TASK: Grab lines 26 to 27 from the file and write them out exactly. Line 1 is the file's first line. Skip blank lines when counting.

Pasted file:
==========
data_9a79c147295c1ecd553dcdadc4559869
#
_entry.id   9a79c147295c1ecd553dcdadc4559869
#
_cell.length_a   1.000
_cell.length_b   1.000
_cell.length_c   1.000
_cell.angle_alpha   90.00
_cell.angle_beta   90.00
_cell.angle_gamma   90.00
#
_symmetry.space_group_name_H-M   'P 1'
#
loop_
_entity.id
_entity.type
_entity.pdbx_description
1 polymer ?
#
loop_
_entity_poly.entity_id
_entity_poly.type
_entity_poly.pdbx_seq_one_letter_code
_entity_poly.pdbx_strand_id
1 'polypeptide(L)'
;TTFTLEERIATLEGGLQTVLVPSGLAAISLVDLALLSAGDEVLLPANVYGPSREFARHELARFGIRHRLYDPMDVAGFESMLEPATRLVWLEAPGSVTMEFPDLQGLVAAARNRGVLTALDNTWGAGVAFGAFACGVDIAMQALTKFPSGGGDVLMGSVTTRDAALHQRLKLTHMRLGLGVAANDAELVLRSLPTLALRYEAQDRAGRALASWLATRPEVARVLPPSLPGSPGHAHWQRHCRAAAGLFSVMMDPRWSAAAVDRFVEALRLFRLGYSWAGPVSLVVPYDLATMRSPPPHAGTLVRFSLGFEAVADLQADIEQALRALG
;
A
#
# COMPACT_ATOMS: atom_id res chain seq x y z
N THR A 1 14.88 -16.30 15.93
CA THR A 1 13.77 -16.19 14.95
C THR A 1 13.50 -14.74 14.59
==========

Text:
;TTFTLEERIATLEGGLQTVLVPSGLAAISLVDLALLSAGDEVLLPANVYGPSREFARHELARFGIRHRLYDPMDVAGFESMLEPATRLVWLEAPGSVTMEFPDLQGLVAAARNRGVLTALDNTWGAGVAFGAFACGVDIAMQALTKFPSGGGDVLMGSVTTRDAALHQRLKLTHMRLGLGVAANDAELVLRSLPTLALRYEAQDRAGRALASWLATRPEVARVLPPSLPGSPGHAHWQRHCRAAAGLFSVMMDPRWSAAAVDRFVEALRLFRLGYSWAGPVSLVVPYDLATMRSPPPHAGTLVRFSLGFEAVADLQADIEQALRALG
;